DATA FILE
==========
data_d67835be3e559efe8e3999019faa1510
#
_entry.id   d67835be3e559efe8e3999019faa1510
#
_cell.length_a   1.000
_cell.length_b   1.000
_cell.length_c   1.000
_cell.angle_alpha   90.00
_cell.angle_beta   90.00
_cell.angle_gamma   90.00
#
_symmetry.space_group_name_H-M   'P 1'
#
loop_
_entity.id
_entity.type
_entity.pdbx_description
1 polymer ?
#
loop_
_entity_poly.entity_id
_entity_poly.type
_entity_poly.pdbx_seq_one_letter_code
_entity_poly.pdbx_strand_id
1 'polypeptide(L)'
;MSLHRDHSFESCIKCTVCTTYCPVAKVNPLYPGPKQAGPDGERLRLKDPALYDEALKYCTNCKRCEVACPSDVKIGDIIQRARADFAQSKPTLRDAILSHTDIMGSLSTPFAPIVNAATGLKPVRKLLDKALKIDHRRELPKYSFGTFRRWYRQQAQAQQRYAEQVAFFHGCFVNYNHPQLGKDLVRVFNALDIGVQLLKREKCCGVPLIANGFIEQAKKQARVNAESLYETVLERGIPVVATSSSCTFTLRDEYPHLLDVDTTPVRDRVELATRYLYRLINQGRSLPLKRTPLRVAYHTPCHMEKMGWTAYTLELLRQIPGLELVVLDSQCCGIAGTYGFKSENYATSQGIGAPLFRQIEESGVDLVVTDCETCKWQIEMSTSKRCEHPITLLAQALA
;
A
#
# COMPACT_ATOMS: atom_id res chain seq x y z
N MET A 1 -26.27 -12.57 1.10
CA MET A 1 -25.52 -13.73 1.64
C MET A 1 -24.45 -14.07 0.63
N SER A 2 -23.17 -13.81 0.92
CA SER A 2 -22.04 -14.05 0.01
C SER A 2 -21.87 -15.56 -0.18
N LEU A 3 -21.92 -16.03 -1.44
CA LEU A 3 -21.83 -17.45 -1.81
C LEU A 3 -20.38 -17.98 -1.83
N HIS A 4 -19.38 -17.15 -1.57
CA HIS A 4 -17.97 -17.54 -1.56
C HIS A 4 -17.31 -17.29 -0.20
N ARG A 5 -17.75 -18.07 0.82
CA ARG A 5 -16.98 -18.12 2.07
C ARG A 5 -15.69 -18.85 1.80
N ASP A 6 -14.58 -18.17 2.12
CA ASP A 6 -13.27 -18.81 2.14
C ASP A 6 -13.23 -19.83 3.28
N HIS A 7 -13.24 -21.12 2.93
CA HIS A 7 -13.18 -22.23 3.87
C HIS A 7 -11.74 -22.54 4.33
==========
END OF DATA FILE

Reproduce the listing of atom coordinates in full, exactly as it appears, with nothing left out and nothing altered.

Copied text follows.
data_d67835be3e559efe8e3999019faa1510
#
_entry.id   d67835be3e559efe8e3999019faa1510
#
_cell.length_a   1.000
_cell.length_b   1.000
_cell.length_c   1.000
_cell.angle_alpha   90.00
_cell.angle_beta   90.00
_cell.angle_gamma   90.00
#
_symmetry.space_group_name_H-M   'P 1'
#
loop_
_entity.id
_entity.type
_entity.pdbx_description
1 polymer ?
#
loop_
_entity_poly.entity_id
_entity_poly.type
_entity_poly.pdbx_seq_one_letter_code
_entity_poly.pdbx_strand_id
1 'polypeptide(L)'
;MSLHRDHSFESCIKCTVCTTYCPVAKVNPLYPGPKQAGPDGERLRLKDPALYDEALKYCTNCKRCEVACPSDVKIGDIIQRARADFAQSKPTLRDAILSHTDIMGSLSTPFAPIVNAATGLKPVRKLLDKALKIDHRRELPKYSFGTFRRWYRQQAQAQQRYAEQVAFFHGCFVNYNHPQLGKDLVRVFNALDIGVQLLKREKCCGVPLIANGFIEQAKKQARVNAESLYETVLERGIPVVATSSSCTFTLRDEYPHLLDVDTTPVRDRVELATRYLYRLINQGRSLPLKRTPLRVAYHTPCHMEKMGWTAYTLELLRQIPGLELVVLDSQCCGIAGTYGFKSENYATSQGIGAPLFRQIEESGVDLVVTDCETCKWQIEMSTSKRCEHPITLLAQALA
;
A
#
# COMPACT_ATOMS: atom_id res chain seq x y z
N MET A 1 -26.27 -12.57 1.10
CA MET A 1 -25.52 -13.73 1.64
C MET A 1 -24.45 -14.07 0.63
N SER A 2 -23.17 -13.81 0.92
CA SER A 2 -22.04 -14.05 0.01
C SER A 2 -21.87 -15.56 -0.18
N LEU A 3 -21.92 -16.03 -1.44
CA LEU A 3 -21.83 -17.45 -1.81
C LEU A 3 -20.38 -17.98 -1.83
N HIS A 4 -19.38 -17.15 -1.57
CA HIS A 4 -17.97 -17.54 -1.56
C HIS A 4 -17.31 -17.29 -0.20
N ARG A 5 -17.75 -18.07 0.82
CA ARG A 5 -16.98 -18.12 2.07
C ARG A 5 -15.69 -18.85 1.80
N ASP A 6 -14.58 -18.17 2.12
CA ASP A 6 -13.27 -18.81 2.14
C ASP A 6 -13.23 -19.83 3.28
N HIS A 7 -13.24 -21.12 2.93
CA HIS A 7 -13.18 -22.23 3.87
C HIS A 7 -11.74 -22.54 4.33